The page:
Athletes Aim High With 3D-Printed Products

Richard Howells

Emerging victorious on the world’s biggest sports stage requires a level of sacrifice, determination, and talent that few individuals possess.

This year, many athletes will be relying on something more than sheer strength, skill, and intestinal fortitude as they compete: 3D-printed products.

Sprinter gives competitors a run for their money with 3D-printed running shoes

This past March, track and field star Allyson Felix tweeted a fitting quote from Marilyn Monroe: “Give a girl the right shoes, and she can conquer the world.”

For Allyson Felix, the right shoes are a pair of Nike Zoom Superfly Flyknits that were specifically designed to fit her feet using 3D printing.

Felix and her coaches collaborated with a team of analysts and engineers from the Nike Sports Research Lab to design and develop the cutting-edge running shoes. The shoes, which took approximately two years and 70 different iterations to perfect, were precisely adapted to comply with the unique contours of Felix’s feet, as well as her body type and running stride.

Nike relied on its innovative Flyknit technology to develop the footwear. This helped to eliminate any non-essential features, reducing the weight of the shoes to less than half their usual weight.

The overall development schedule was accelerated using 3D printing technology, which reduced sampling time from weeks to days. The 3D-printed prototypes enabled the Nike team to elicit Felix’s feedback quickly, giving the engineering team extra time to modify the shoes and provide a new and improved version for Felix to test.

The running shoe was completed this past spring, and Felix described the final product as “feeling like an extension of [her] foot.”

Even better, the 3D-printed shoes are producing results.

“We’re seeing faster times in practice,” said Tony Bignell, vice president of Footwear Innovation at Nike.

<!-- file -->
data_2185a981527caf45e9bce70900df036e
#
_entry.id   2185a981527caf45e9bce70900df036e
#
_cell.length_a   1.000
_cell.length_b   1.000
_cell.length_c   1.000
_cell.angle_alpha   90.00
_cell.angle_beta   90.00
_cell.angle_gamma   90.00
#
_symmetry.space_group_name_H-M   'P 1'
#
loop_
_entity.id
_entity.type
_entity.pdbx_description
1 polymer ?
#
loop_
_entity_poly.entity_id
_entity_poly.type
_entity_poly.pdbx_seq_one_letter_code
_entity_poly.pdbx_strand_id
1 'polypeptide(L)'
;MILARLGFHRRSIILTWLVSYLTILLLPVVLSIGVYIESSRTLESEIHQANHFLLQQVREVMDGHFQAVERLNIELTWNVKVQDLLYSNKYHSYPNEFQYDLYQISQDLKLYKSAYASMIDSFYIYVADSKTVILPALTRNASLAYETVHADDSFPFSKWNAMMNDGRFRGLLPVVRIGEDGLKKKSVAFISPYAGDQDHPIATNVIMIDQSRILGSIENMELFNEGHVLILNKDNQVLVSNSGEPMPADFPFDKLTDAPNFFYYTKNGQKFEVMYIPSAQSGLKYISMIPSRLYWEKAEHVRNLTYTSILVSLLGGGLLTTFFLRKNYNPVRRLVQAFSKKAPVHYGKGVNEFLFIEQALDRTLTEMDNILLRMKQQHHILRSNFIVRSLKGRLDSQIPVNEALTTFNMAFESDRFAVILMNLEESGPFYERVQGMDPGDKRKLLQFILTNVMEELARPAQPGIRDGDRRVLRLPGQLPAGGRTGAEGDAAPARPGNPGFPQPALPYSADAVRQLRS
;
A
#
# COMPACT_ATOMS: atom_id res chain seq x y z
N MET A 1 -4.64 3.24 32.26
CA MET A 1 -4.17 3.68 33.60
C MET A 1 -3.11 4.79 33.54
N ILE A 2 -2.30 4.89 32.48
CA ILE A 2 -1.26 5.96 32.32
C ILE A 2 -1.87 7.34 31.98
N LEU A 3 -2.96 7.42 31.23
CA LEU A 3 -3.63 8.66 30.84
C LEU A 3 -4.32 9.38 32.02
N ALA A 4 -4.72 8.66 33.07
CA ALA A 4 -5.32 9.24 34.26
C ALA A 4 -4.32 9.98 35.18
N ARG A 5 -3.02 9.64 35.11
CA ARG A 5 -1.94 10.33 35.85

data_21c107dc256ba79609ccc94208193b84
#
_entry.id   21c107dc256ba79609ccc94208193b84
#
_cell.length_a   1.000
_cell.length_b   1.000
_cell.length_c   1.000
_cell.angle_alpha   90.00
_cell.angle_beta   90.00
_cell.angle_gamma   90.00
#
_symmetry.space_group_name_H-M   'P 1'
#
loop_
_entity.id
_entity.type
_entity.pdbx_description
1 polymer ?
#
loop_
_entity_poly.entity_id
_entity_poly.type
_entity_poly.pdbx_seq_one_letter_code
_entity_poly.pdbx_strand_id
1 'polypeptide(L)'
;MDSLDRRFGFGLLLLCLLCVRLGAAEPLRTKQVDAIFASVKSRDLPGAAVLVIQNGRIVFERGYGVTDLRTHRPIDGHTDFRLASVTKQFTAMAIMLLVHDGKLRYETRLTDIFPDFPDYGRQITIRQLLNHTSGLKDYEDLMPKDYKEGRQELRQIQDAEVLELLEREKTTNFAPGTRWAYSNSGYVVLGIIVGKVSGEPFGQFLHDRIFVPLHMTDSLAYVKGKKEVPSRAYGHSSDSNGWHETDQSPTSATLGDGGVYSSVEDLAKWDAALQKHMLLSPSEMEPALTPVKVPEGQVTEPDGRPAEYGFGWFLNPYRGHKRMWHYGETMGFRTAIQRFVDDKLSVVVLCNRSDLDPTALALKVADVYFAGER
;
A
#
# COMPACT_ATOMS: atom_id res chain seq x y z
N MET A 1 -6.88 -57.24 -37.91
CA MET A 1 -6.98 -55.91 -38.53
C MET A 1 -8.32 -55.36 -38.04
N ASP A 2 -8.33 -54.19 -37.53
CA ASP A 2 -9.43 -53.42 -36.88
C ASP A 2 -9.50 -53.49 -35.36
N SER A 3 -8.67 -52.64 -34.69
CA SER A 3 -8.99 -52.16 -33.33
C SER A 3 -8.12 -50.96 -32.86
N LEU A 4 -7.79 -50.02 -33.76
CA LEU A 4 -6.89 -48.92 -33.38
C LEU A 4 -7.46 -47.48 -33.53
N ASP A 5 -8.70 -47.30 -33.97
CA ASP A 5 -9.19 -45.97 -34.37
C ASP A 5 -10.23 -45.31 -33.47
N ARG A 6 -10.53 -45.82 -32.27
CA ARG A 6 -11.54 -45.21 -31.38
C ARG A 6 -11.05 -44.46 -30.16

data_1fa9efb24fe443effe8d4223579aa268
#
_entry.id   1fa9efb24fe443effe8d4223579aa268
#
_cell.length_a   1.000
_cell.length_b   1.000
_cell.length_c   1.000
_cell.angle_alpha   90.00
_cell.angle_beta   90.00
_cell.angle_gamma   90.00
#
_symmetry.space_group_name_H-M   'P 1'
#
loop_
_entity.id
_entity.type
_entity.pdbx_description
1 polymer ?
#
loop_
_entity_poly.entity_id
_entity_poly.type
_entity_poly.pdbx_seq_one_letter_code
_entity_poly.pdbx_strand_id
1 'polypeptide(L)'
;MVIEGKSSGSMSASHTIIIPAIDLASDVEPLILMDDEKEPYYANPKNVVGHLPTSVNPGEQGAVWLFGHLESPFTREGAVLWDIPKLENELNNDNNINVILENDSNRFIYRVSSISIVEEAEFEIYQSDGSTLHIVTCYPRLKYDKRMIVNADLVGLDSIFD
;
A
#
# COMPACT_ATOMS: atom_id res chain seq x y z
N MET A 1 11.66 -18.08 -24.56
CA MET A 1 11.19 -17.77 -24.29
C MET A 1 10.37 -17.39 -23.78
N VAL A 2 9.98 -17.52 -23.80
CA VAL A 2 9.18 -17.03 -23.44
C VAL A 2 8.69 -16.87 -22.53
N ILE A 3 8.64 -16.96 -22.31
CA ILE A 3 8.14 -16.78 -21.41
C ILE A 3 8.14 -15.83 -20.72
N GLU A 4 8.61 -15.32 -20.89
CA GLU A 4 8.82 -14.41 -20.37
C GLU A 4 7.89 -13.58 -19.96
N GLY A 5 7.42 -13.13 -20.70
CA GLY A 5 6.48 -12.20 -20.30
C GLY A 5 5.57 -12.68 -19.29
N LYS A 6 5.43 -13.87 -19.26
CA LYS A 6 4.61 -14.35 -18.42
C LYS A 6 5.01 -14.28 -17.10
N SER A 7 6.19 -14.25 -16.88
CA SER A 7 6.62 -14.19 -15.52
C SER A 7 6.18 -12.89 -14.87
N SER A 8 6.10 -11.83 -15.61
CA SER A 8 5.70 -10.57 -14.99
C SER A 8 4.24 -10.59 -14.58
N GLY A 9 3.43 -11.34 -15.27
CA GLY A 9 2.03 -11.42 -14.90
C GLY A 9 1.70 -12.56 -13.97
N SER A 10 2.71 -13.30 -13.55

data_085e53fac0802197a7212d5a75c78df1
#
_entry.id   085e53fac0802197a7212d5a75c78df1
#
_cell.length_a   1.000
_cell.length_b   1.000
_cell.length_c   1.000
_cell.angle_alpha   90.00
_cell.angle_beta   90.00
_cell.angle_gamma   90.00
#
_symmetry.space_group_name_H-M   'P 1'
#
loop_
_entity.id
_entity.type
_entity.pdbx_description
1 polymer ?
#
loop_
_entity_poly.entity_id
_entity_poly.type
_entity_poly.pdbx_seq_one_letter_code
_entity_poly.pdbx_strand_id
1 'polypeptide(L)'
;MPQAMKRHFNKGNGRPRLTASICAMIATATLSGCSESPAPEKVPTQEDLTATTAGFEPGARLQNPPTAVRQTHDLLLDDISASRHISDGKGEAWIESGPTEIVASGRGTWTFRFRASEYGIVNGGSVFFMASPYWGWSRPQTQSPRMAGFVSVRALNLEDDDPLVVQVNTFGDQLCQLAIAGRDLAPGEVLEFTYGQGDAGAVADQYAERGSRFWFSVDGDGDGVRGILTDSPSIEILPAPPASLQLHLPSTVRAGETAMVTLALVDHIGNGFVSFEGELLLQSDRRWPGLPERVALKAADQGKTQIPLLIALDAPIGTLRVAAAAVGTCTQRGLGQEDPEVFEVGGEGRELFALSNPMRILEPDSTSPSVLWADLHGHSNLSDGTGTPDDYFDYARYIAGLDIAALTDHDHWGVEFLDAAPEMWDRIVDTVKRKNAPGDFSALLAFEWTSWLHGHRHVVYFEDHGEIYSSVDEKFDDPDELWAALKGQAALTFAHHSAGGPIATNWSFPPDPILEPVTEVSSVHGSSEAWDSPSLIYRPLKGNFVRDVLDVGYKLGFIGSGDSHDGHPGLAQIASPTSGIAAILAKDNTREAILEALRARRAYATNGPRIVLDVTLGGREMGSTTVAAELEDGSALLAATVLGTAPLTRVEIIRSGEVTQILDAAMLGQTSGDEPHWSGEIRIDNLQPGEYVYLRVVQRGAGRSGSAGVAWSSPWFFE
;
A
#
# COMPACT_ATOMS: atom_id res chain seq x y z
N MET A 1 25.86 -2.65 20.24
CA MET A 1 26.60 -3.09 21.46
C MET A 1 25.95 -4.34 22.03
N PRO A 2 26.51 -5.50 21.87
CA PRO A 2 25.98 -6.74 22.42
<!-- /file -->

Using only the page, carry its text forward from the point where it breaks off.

If her practice improvements are any indication, Allyson Felix is sure to reach new heights competitively, thanks to her brand-new 3D-printed footwear.

German cyclist looks to future success with a 3D-printed prosthetic limb

German cyclist Denise Schindler is taking the use of 3D-printed products a step further. She’s aiming to win her next race on the strength of a 3D-printed prosthetic leg.

Schindler, who lost the lower portion of her leg in an accident when she was two years old, is working with orthopedic technician Thomas Wellmer and U.S. software company Autodesk to develop the customized 3D-printed prosthesis.

The benefits of 3D printing a prosthetic limb over creating one manually are plentiful. Primarily, 3D printing offers distinct advantages in speed and cost efficiency.

“One of the big benefits of doing it digitally is that the process is much faster,” Schindler says. “With the 3D model, we can see the changes much better and react faster.”

The engineers at Autodesk are using an all-in-one software called Fusion 360 to model, animate, and simulate how the prosthetic limb will function. This software enables the team to quickly and continuously modify and improve different iterations of the prosthesis.

The team has made tremendous strides to date. Schindler has been training with the latest version of the 3D-printed prosthetic leg and is confident that the final product will be ready to go well before her next big race.

While Schindler’s short-term goal is to win in her upcoming competition, her long-term objective is to introduce 3D printing as a viable alternative to existing prosthetic limb production processes – helping to increase the availability of well-made, inexpensive prostheses to aspiring amputee athletes everywhere.

Individualized products: Key differentiators for athletes and companies

Athletes aren’t the only ones gaining competitive advantages with 3D-printed individualized products.

Ninety percent of companies believe their customers “value” or “strongly value” individualized products, according to SCM World research. As a result, more and more organizations are transforming their existing operations to provide these offerings while gaining an edge against their competition.

To get started, companies must have certain foundational capabilities in place, namely product platforming and postponement, which provide organizations with the physical ability to create individualized products.

In addition, enterprises need to develop a set of differentiating capabilities, including digitization strategies such as digital supply chain and smart manufacturing. A digital supply chain enables organizations to connect, monitor, and customize products. Smart manufacturing helps companies to increase agility using the Internet of Things and analytics.

Learn more about the essential role that technology is playing in product customization and how live data can help your company can begin transforming its operations. Download “Individualized Products: The Burning Platform for Future Competitiveness.”


About Richard Howells

Richard Howells is a Vice President at SAP responsible for the positioning, messaging, AR , PR and go-to market activities for the SAP Supply Chain solutions.